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Act 5, Scene 1: Irene's Twilight Zone

Act 5, Scene 1: Irene’s Twilight Zone See whole poem, "The Main Show," and index of scenes.  (Spotlight opens on the lobby of the theater.  Characters who remain in the lobby enter the theater, which remains dark.  Joan the nurse tells the tour guide to also go in, and the narrator hangs back awhile.) Joan: Go ahead in. I’ll stay with my patient.Anyway, this is a family…See More
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Guide to Antebellum Flat Rock

"The introduction of my new publication, Guide to Antebellum Flat Rock will be launched on Sept 14 2019 at 1:30 PM at the Henderson County Court House 500 Main Street. A talk and a brief slide show follows with refreshments afterward. …"
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Flat Rock history via a road

Travelling back in time on a Flat Rock roadby Rob Neufeld             If you walk the one mile length of North Highland Lake Road in Flat Rock, you step nearly 200 years into the past.            At the east end, the 21st century reigns.  Fronting six-lane Spartanburg Highway, a super-Ingles sits above a bog; and a CVS store faces an Octopus Garden smoke shop, a chiropractor, a cell phone provider, and a six-lane avenue to I-26 a mile away .            Neither Ingles nor CVS carries the big…See More
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The press and the murderess: Sharyn McCrumb unveils new ballad novel
by Rob Neufeld

A world-weary journalist travels to Wise County, Virginia in 1935 to cover a “murder-of-the-century.” He is one of several newspeople in Sharyn McCrumb’s new novel, The Devil amongst the Lawyers, who makes things up to sell more copies.

The story is based on a real life incident, the trial of Edith Maxwell for the murder of her father. McCrumb conjures up a part of the Appalachian past to produce her seventh “ballad novel.”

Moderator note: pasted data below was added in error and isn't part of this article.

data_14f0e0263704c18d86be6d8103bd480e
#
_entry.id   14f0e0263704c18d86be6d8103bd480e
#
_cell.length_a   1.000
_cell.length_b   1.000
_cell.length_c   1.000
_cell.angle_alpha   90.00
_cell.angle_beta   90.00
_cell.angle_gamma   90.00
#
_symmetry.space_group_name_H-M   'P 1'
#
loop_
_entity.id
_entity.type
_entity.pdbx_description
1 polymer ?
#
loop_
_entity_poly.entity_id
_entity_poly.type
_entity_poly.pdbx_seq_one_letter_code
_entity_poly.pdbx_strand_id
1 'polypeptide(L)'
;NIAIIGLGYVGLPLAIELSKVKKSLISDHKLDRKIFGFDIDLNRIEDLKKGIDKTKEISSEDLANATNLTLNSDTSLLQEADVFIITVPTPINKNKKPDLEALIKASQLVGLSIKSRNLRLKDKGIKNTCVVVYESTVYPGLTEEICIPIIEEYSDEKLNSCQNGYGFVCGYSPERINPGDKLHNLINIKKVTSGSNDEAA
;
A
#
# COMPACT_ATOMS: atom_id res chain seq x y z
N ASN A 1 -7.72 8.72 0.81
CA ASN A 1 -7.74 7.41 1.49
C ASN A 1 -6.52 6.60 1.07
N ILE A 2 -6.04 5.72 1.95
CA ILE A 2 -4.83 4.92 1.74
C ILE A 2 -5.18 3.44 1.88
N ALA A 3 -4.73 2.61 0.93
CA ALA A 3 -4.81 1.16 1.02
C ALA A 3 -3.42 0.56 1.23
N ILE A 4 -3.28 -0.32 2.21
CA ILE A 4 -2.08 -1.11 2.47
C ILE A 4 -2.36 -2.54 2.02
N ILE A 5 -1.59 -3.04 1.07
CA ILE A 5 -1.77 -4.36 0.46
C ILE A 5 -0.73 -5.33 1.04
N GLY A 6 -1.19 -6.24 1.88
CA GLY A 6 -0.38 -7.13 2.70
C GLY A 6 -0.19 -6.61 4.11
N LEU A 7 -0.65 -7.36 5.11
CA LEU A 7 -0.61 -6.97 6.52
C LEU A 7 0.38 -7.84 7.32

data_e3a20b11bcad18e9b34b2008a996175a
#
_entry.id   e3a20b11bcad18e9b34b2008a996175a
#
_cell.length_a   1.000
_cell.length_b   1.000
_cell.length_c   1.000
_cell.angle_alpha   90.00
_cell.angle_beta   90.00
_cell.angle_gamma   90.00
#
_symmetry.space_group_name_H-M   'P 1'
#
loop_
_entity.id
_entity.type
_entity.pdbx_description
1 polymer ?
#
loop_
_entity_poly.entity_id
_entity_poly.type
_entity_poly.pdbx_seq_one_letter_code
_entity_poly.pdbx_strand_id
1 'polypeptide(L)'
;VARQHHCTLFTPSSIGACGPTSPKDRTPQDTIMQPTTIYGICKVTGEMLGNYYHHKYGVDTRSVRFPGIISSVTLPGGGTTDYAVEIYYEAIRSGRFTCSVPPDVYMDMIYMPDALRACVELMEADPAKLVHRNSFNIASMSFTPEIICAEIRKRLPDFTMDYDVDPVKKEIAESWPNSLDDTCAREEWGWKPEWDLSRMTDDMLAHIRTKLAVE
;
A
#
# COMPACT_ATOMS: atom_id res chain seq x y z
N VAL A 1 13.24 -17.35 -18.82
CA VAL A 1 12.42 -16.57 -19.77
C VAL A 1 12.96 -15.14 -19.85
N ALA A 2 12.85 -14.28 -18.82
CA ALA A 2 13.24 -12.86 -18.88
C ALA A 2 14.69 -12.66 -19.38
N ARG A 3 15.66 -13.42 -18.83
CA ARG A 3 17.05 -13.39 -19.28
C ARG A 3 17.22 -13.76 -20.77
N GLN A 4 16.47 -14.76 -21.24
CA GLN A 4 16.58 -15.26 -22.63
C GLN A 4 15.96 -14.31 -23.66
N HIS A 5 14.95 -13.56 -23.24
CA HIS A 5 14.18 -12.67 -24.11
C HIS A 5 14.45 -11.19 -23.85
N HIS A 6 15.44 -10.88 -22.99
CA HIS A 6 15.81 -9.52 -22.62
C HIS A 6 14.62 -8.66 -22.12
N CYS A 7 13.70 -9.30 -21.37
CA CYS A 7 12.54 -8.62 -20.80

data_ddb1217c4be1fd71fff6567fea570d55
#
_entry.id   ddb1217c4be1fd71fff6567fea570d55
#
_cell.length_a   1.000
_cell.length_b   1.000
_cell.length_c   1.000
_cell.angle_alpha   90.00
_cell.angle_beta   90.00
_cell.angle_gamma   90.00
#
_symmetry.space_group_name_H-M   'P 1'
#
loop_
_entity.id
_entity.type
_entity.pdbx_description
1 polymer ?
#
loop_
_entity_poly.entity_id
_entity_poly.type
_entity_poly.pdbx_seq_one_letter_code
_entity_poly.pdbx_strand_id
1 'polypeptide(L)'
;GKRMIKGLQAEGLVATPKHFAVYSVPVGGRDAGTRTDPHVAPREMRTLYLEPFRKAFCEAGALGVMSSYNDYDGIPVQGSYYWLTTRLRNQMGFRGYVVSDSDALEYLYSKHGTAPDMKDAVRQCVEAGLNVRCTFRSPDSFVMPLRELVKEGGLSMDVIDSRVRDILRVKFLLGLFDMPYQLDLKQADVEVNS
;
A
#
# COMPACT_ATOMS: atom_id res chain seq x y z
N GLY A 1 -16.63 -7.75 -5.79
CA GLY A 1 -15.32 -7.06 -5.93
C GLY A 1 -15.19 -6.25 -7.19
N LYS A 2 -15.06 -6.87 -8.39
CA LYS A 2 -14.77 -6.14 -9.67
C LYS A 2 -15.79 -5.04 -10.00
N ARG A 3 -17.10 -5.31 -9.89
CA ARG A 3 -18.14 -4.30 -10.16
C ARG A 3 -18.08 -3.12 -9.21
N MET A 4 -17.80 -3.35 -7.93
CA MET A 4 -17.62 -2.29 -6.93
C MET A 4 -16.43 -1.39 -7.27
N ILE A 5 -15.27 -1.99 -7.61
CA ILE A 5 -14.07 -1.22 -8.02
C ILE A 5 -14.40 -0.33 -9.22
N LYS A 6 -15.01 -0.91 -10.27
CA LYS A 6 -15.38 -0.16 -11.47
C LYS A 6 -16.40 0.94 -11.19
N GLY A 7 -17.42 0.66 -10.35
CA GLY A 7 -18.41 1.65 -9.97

Over the last few years, McCrumb has gone three times around the track with genre-defying, NASCAR-based fiction. Her previous ballad novel, Ghost Riders, involving the Civil War and the Shelton Laurel Massacre in Madison County, arrived seven years ago.

McCrumb’s first ballad novel, If Ever I Return Pretty Peggy-O, published in 1990, drew upon the traditional song, “Little Margaret.” Her second, The Hangman’s Beautiful Daughter, introduced fan favorite, Nora Bonesteel, a woman with the Sight—that is, an inherited ability to glimpse the future.

Favorite characters

Nora, as a twelve-year-old, appears in The Devil amongst the Lawyers. Her older cousin, Carl Jennings, is covering the Erma Morton trial for the Johnson City newspaper and could use her help to get a big break.

Carl is a specimen of a character we love—the career starter who finds himself caught between two worlds. McCrumb’s characters often represent such culture-defining roles. For example, there are often some who champion Appalachian virtues, and others who negatively stereotype.

McCrumb gives the figures in her passion plays backgrounds that both explain their functions and invest them with history and soul. Carl had been a baby at the hanging of a trainer-killing circus elephant in 1916. Years later, he learned the story behind the story from an ancient reporter he met in a diner.